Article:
Perchan’s Chorea: Eros and Exile (Watermark Books, Wichita 1991)

Fluid in Darkness, Frozen in Light (Pearl Editions, Long Beach 2000)

Mythic Instinct Afternoon (Poetry West Press, Colorado Springs 2005)

Overdressed to Kill (Backwaters Press, Omaha 2006

Last Notes from a Split Peninsula: Poems and Prose Poems  (UnCollected Press, 2021)

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Reviews of Perchan’s Chorea: Eros and Exile

From Publishers Weekly

This pleasingly off-center novella by an American professor at a South Korean university comprises sketches and prose poems; it’s an East-West swap meet of linguistic anecdotes, word lists, news clips, film and book reviews, TV cartoons, an account of plastic surgery, advice to the lovelorn and Korean erotica. The setting is the cohabitation of a poet and a prostitute who engage in a lively exchange of cultural oddities, nearly all of them rooted in the body. The punning title links the country’s name with both a sexually transmitted disease and a spasmodic tic. The Korean word for a woman’s breast, which translates as “milk room,” prompts images of her body as a house with corridors. Recipes for home medicaments and food can be viscerally revolting, or comic–as when a woman unleashes a stream of “scolding” invective against a pot of boiling clams because the recipe instructs her to “scald” them. Perchan interjects pithy observations on the varieties of Buddha, e.g., Edgar Allan Buddha, “on the edge–or in the Pit”; and Buddha, M.B.A., “on the path of Tao-Jones.” A persistent reference to the culture’s demeaning treatment of women runs through the book’s wealth of serious fun.
Copyright 1991 Reed Business Information, Inc.

From Kirkus Reviews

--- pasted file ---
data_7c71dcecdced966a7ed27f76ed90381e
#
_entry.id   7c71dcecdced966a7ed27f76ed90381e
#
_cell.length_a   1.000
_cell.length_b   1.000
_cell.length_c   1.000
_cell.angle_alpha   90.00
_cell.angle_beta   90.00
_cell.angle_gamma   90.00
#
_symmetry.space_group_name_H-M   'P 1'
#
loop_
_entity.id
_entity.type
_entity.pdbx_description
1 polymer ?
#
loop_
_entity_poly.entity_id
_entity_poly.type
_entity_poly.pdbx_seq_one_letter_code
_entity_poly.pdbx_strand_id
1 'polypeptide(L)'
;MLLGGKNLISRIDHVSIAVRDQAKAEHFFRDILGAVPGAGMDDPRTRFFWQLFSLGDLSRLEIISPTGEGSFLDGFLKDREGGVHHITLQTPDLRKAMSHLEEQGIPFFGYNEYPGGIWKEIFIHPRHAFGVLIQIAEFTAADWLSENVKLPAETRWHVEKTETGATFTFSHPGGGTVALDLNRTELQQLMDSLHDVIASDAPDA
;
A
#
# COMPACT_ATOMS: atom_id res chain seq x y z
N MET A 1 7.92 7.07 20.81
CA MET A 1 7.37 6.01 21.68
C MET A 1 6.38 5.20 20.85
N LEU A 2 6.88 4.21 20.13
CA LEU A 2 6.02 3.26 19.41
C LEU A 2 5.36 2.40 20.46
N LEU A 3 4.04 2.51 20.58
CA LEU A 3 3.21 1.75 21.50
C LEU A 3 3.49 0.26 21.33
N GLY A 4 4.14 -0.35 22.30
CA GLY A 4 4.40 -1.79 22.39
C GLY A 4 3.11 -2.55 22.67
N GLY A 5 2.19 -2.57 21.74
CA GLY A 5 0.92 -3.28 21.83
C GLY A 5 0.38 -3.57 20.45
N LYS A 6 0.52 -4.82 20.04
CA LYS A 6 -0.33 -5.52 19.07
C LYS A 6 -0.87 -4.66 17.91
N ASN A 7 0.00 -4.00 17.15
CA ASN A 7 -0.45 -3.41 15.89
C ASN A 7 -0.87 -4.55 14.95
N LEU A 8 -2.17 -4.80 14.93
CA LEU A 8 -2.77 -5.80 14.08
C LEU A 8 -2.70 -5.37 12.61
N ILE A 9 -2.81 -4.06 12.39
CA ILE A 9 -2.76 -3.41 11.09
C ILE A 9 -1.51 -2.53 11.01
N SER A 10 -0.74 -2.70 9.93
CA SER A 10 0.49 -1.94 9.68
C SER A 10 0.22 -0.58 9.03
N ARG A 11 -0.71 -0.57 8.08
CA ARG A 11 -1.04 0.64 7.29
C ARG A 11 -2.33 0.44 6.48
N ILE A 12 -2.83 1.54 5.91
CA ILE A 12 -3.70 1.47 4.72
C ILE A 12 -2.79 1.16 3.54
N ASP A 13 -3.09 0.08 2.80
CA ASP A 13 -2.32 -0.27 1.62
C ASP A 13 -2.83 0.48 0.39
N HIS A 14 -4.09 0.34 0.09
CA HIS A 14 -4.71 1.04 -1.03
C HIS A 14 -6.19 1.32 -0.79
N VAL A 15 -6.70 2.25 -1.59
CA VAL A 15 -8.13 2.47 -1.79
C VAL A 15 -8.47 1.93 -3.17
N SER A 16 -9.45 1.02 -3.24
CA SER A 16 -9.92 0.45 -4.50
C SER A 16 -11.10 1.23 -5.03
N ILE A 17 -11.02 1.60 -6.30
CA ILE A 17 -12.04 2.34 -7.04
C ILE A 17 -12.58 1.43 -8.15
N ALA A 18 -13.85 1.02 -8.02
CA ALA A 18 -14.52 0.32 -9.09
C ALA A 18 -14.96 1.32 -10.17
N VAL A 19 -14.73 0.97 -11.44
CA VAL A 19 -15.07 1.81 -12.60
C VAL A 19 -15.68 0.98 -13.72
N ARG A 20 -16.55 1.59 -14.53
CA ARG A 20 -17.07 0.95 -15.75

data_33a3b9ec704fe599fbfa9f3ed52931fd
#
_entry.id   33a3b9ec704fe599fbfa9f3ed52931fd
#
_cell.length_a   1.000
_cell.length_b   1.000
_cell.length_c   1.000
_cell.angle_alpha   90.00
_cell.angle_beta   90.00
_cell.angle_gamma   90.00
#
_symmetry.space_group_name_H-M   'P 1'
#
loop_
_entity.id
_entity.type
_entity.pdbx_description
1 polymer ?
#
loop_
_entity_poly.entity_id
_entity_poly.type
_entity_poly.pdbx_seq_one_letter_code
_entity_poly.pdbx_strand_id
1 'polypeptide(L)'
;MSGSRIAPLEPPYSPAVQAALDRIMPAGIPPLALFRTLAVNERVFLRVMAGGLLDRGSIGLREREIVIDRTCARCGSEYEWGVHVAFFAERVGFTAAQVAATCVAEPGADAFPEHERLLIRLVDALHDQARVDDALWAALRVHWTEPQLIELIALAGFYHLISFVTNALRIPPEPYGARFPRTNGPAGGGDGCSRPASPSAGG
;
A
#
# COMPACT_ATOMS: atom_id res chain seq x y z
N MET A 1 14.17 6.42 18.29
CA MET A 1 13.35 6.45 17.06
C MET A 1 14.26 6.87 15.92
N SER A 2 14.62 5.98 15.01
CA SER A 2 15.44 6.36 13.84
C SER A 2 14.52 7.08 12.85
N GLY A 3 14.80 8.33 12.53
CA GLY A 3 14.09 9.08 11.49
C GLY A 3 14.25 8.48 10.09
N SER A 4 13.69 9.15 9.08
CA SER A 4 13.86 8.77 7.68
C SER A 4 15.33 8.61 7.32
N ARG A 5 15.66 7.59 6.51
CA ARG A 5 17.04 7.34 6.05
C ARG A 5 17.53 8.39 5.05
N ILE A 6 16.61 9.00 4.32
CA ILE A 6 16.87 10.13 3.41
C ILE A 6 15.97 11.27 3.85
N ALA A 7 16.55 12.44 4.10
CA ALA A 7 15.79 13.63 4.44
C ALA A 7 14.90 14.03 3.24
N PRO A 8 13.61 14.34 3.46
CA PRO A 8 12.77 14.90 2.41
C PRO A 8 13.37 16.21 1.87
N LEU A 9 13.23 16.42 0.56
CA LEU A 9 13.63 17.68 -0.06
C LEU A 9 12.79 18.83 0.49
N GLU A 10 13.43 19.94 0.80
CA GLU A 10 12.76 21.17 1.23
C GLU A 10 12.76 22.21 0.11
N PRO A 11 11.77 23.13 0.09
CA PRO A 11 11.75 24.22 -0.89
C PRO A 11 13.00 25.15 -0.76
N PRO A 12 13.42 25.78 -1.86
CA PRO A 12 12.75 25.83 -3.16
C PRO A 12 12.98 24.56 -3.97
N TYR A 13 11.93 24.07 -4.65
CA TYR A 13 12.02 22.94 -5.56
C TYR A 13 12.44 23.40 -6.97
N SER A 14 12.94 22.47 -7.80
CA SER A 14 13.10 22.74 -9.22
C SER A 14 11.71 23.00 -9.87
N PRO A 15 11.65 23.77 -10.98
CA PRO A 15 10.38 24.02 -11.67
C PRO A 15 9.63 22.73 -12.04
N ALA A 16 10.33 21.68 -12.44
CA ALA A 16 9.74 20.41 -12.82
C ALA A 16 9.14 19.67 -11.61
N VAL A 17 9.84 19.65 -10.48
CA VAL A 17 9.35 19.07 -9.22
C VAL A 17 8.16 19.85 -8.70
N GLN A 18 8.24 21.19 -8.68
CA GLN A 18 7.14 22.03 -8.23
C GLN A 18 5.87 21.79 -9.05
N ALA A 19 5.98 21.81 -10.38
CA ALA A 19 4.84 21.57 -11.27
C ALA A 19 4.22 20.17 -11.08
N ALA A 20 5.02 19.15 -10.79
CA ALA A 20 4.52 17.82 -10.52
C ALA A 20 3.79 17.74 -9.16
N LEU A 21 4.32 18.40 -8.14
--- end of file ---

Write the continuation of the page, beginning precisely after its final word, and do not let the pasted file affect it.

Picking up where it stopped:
A happy surprise, this little elegant book about venery and scrutability and foreignness and style. Perchan, Cleveland-raised, teaches college in Korea, and his base of operations feeds his predilection for aphoristic, Latinate, dying-fall prose. Whether it’s the deadpan reprinting of letters to the Korea Herald (proof that cultures themselves get all tangled up in their own expectations of tradition and change), or semi-scientific classifications of Korean female pubic-hair patterns, or hilarious dialogues between the author-persona and his hardly respectable girlfriends, Perchan trains on whatever’s Korean a gimlet-eye and sad amusement; the poise of the style and the epigrammatic posture bring a less dour Edward Dahlberg, or Cyril Connolly, or even Catullus, to mind. “The Korean Government is threatening harsh measures in a crackdown on alcohol-related births. The republic, in fact, leads the world in the export of babies for adoption. Like storks, young world-travelers with empty pockets can hitch a free flight stateside by accompanying an orphan to its new home across the water. As a thrilled childless couple waits expectantly at the LAX arrival gate, Korean Air Flight 006 touches on the runway, its huge pneumatic tires smoking and hissing that first passionate, drunken kiss now very far away.” A lovely book. — Copyright ©1991, Kirkus Associates, LP. All rights reserved.



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